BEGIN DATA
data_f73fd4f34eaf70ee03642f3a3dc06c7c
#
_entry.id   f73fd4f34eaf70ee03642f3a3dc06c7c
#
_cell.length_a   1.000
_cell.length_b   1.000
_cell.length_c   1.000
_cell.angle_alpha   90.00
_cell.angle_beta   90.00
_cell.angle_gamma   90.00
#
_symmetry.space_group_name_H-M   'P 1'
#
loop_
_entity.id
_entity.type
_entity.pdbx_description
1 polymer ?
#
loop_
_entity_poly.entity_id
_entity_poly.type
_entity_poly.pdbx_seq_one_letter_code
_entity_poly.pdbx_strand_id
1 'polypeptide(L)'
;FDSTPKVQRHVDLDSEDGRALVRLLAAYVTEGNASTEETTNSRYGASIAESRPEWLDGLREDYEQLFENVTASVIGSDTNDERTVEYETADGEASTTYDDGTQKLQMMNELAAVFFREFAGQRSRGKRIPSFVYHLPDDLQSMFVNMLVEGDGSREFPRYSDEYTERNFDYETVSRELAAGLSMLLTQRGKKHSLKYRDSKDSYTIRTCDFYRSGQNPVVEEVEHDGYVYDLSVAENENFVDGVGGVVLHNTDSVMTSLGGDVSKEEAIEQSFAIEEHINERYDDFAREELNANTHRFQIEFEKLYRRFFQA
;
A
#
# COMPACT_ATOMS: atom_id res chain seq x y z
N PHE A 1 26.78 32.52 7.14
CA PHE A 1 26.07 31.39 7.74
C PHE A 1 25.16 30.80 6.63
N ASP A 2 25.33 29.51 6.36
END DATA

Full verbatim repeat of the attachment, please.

data_f73fd4f34eaf70ee03642f3a3dc06c7c
#
_entry.id   f73fd4f34eaf70ee03642f3a3dc06c7c
#
_cell.length_a   1.000
_cell.length_b   1.000
_cell.length_c   1.000
_cell.angle_alpha   90.00
_cell.angle_beta   90.00
_cell.angle_gamma   90.00
#
_symmetry.space_group_name_H-M   'P 1'
#
loop_
_entity.id
_entity.type
_entity.pdbx_description
1 polymer ?
#
loop_
_entity_poly.entity_id
_entity_poly.type
_entity_poly.pdbx_seq_one_letter_code
_entity_poly.pdbx_strand_id
1 'polypeptide(L)'
;FDSTPKVQRHVDLDSEDGRALVRLLAAYVTEGNASTEETTNSRYGASIAESRPEWLDGLREDYEQLFENVTASVIGSDTNDERTVEYETADGEASTTYDDGTQKLQMMNELAAVFFREFAGQRSRGKRIPSFVYHLPDDLQSMFVNMLVEGDGSREFPRYSDEYTERNFDYETVSRELAAGLSMLLTQRGKKHSLKYRDSKDSYTIRTCDFYRSGQNPVVEEVEHDGYVYDLSVAENENFVDGVGGVVLHNTDSVMTSLGGDVSKEEAIEQSFAIEEHINERYDDFAREELNANTHRFQIEFEKLYRRFFQA
;
A
#
# COMPACT_ATOMS: atom_id res chain seq x y z
N PHE A 1 26.78 32.52 7.14
CA PHE A 1 26.07 31.39 7.74
C PHE A 1 25.16 30.80 6.63
N ASP A 2 25.33 29.51 6.36